In other words…it’s a ska-punk album. It’s the way these things often go, and Mustard Plug are in no better or worse position than the scores of others who’ve been nipping at Less Than Jake’s heels for the past couple of decades. You would hope for more though, especially for a longstanding band like Mustard Plug who could afford to try more. The likely strength of their base would allow it, and it’d be more gratifying for newcomers than more of this, warmed over and served back up. As it stands, Where Did All My Friends Go? is a fans-only affair, like the overwhelming majority of what this scene produces.

For fans of: Less Than Jake, The Mighty Mighty Bosstones, any assortment of other ska-punk bands

‘Where Did All My Friends Go?’ by Mustard Plug is released on 8th September on Bad Time Records.


Artwork for With Honor’s ‘Boundless’

With Honor

Boundless

It’s a tale as old as time—a slightly older, larger inactive hardcore band chooses to make a comeback to build on a small but well-liked body of work. And more often than not, the results are okay. Maybe a little derivative of the wider scene since, but often likable enough to get the job done. So that’s a handy jumping-off point to go into With Honor’s Boundless, their first released since 2005’s This Is Our Revenge, and an album that…is a little derivative of the wider scene since, but often likable enough to get the job done.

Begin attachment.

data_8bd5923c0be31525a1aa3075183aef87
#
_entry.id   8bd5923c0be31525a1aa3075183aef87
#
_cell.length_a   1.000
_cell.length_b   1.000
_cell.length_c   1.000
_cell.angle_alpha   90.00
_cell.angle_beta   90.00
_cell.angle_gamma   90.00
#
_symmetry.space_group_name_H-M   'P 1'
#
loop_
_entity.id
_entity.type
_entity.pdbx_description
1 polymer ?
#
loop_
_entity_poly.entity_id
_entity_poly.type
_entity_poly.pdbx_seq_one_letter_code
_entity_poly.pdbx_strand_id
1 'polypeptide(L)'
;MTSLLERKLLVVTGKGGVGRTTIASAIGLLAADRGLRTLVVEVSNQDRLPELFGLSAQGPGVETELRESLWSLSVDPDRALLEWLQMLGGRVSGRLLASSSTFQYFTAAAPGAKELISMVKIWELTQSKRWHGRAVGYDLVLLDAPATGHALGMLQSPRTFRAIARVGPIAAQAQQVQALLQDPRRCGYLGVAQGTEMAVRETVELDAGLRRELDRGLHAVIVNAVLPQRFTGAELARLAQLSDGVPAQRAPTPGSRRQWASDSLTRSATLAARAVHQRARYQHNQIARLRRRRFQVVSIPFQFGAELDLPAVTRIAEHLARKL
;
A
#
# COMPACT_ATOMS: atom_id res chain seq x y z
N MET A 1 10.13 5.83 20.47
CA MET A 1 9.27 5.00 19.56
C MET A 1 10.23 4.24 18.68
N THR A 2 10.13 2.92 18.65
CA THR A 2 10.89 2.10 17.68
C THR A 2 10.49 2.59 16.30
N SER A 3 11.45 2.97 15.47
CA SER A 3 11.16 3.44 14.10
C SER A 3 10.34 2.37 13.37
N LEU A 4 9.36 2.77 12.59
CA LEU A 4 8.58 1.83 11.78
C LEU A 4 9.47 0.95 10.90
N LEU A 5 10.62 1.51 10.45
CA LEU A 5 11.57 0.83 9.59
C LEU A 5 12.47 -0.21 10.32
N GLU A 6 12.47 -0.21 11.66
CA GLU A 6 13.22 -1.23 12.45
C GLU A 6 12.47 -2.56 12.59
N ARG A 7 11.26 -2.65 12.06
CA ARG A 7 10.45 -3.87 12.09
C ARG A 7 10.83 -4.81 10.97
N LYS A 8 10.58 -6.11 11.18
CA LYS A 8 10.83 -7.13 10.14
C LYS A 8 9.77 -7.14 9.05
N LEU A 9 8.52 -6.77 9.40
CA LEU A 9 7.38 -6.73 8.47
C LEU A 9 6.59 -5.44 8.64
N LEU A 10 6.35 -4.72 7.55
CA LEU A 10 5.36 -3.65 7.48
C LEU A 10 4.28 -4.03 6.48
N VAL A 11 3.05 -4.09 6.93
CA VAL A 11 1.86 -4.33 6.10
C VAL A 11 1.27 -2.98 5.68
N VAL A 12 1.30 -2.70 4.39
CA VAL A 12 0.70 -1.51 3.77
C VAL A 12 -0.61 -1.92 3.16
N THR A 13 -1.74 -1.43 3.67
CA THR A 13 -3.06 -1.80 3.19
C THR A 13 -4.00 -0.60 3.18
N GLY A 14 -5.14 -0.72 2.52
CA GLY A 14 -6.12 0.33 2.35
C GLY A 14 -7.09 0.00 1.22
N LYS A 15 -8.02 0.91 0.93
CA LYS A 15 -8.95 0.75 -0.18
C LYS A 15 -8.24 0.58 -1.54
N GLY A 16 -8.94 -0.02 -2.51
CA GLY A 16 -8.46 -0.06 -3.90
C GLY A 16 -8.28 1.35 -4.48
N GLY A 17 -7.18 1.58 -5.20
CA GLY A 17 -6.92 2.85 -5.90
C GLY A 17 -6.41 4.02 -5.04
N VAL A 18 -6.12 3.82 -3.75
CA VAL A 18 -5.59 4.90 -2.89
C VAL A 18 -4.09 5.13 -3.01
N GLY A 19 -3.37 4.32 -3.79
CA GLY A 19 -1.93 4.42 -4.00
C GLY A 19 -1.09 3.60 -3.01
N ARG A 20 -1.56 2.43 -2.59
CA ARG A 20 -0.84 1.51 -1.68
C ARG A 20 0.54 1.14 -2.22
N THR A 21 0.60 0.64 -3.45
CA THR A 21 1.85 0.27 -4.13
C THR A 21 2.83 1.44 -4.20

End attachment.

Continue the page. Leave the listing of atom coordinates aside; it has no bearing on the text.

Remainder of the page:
Yeah, so it’s not like With Honor are bucking a trend that’s firmly established across the board by now. If anything, this might be one of the more definitive examples, where the tighter runtime is more emblematic of punk and hardcore that’s a lot tighter. With Honor still have the energy to pull it off though; they aren’t flagging in the same way that older bands often can, attempting to recapture some youthful angst and sounding way out of their depth. In With Honor’s case, Todd Mackey has the voice for punk, raucous and shouty with a propensity for melody still. And between the likes of Trees and Nonviolent Redemption that opt for short hardcore claps round the temple, and Open Hands that pulls off one of the album’s stickier choruses, the range is punk approached is seldom an issue either.

So maybe there’s something there to lift them up a bit, but on the whole, Boundless is just With Honor being the next in line to make their comeback. Production-wise, the firm carapace that’s a staple of returns like this is present and accounted for, without marginalising a certain amount of pounce. The writing is also the usual, particularly when it comes from an older, family-oriented perspective; it’s all the usual variations on a theme. It’s all fair in how it’s done, but it’d be nice for one of these albums to not feel like a recycled form of the swathes that came previously. Put Boundless next to its predecessor in second-go-around hardcore, and it’s on par with little deviation; put it next to anyone with significant influence or a pool of ideas, and it begins to shrink pretty rapidly.

Of course, that’s a playing field that an album like this just isn’t meant for. Boundless is here to rebuild a foundation, woo back some previous fans, and generally stick to that. And that’s fine, particularly when With Honor are generally competent of all aspects of it. But it also reaches a point where so many albums like this can be difficult to tell apart, within a space that probably wasn’t designed to hold them all at once. That’s not to say there isn’t enjoyment to be found from Boundless, but maybe not a whole lot on a long-term basis. For an album with that title, With Honor certainly aren’t coy about their limitations.

For fans of: Stick To Your Guns. Strike Anywhere, Stick To Your Guns

‘Boundless’ by With Honor is released on 8th September on Pure Noise Records.


Words by Luke Nuttall